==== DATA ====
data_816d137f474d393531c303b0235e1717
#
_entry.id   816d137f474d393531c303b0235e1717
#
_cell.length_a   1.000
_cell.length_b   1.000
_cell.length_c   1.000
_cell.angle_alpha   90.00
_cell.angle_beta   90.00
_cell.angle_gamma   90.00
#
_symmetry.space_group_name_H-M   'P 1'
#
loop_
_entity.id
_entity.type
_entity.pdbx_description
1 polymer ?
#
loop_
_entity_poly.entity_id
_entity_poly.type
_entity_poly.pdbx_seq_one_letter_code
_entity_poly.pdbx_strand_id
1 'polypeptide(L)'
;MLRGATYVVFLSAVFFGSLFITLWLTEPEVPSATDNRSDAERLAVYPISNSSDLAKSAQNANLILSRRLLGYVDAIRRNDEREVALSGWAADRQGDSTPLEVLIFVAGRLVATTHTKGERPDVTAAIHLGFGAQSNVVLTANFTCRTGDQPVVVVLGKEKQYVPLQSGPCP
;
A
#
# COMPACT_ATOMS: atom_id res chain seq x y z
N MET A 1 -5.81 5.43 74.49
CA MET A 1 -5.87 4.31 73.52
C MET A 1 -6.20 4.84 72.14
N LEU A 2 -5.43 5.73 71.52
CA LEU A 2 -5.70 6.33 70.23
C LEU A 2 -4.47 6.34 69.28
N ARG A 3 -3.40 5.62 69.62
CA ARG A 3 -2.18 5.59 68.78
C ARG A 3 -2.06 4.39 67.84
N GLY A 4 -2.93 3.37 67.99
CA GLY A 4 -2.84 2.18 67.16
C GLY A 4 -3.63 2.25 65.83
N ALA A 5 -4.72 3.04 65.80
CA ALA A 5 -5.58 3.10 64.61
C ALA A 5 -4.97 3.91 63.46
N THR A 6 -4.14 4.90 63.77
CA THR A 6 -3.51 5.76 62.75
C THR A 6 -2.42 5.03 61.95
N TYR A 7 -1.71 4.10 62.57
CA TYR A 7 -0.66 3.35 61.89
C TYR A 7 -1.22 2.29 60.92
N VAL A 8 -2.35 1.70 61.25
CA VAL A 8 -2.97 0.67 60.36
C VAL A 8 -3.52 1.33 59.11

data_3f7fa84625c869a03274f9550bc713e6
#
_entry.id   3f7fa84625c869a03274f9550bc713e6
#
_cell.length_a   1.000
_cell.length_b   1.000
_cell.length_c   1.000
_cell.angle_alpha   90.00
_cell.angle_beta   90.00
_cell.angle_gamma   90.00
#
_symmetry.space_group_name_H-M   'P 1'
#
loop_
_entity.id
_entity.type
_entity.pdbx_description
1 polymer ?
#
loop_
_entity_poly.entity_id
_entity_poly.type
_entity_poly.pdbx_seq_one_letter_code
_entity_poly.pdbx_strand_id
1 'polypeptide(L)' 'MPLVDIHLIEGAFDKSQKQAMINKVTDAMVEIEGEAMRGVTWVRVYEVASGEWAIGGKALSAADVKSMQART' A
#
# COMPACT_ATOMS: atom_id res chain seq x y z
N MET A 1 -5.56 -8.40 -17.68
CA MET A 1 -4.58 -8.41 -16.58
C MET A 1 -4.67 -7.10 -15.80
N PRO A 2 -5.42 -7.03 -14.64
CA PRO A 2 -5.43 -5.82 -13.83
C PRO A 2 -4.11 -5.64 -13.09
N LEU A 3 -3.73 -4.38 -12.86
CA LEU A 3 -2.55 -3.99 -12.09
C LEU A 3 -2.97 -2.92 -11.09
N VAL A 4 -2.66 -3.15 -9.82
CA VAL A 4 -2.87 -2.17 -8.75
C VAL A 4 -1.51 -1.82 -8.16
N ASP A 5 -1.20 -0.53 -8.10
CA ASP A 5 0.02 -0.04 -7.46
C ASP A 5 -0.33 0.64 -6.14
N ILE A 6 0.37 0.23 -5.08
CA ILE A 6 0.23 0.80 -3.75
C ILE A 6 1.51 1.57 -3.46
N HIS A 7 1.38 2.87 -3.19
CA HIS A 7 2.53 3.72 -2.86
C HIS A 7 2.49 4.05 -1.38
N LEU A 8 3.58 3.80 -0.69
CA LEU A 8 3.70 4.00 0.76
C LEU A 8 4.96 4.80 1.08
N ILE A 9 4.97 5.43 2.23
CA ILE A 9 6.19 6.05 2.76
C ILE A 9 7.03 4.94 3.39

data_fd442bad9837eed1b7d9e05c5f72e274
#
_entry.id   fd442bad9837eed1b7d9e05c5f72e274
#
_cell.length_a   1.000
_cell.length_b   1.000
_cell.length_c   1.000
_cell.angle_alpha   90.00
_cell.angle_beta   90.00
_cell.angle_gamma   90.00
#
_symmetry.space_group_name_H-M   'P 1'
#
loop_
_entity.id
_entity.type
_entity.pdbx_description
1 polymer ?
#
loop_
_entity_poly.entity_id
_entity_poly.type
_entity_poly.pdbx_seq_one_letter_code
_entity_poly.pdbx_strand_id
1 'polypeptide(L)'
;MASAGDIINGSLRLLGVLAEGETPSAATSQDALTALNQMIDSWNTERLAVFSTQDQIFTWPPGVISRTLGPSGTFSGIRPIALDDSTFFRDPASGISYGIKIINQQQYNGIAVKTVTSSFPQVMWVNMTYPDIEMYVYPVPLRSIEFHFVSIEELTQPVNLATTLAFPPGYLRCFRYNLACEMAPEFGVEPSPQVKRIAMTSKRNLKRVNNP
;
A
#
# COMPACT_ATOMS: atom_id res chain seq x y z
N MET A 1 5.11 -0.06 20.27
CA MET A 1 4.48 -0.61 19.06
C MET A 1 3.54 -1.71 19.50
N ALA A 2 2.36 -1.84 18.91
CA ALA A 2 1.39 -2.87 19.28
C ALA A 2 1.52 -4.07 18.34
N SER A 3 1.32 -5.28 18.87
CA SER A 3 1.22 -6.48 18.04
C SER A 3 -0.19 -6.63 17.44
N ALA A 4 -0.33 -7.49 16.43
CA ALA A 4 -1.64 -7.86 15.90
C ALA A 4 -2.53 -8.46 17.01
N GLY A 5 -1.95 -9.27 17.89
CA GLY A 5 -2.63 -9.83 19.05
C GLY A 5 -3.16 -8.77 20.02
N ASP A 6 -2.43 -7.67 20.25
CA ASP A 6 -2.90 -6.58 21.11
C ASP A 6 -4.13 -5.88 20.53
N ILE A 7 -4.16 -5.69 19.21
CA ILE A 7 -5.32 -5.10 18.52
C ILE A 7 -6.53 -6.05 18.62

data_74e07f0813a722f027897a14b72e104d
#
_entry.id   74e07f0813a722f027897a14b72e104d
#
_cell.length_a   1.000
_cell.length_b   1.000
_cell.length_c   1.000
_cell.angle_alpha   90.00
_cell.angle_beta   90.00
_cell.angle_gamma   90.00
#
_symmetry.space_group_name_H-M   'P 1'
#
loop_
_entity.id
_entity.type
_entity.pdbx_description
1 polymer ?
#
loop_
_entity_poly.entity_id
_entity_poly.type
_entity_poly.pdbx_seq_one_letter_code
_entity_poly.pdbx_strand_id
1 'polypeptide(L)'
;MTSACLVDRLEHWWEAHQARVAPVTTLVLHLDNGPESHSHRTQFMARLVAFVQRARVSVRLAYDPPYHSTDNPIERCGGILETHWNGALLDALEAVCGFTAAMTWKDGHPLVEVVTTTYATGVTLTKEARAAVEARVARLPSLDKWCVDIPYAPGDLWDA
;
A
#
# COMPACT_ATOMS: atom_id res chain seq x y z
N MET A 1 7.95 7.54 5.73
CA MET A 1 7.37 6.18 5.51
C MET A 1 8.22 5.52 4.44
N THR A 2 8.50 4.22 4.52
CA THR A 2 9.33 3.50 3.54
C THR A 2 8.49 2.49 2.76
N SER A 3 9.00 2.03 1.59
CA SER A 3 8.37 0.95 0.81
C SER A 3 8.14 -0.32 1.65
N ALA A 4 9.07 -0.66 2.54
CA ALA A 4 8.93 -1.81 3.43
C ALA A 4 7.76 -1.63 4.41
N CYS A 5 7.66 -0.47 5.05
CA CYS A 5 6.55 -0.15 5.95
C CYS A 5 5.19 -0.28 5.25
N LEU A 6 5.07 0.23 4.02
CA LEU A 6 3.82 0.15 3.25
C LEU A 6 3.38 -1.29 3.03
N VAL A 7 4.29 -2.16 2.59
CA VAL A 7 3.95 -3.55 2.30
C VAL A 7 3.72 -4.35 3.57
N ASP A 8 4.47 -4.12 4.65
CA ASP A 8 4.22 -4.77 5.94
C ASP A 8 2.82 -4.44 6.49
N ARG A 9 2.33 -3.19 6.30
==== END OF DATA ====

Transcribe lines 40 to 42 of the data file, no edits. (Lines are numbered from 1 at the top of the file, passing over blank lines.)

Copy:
N GLY A 4 -2.93 3.37 67.99
CA GLY A 4 -2.84 2.18 67.16
C GLY A 4 -3.63 2.25 65.83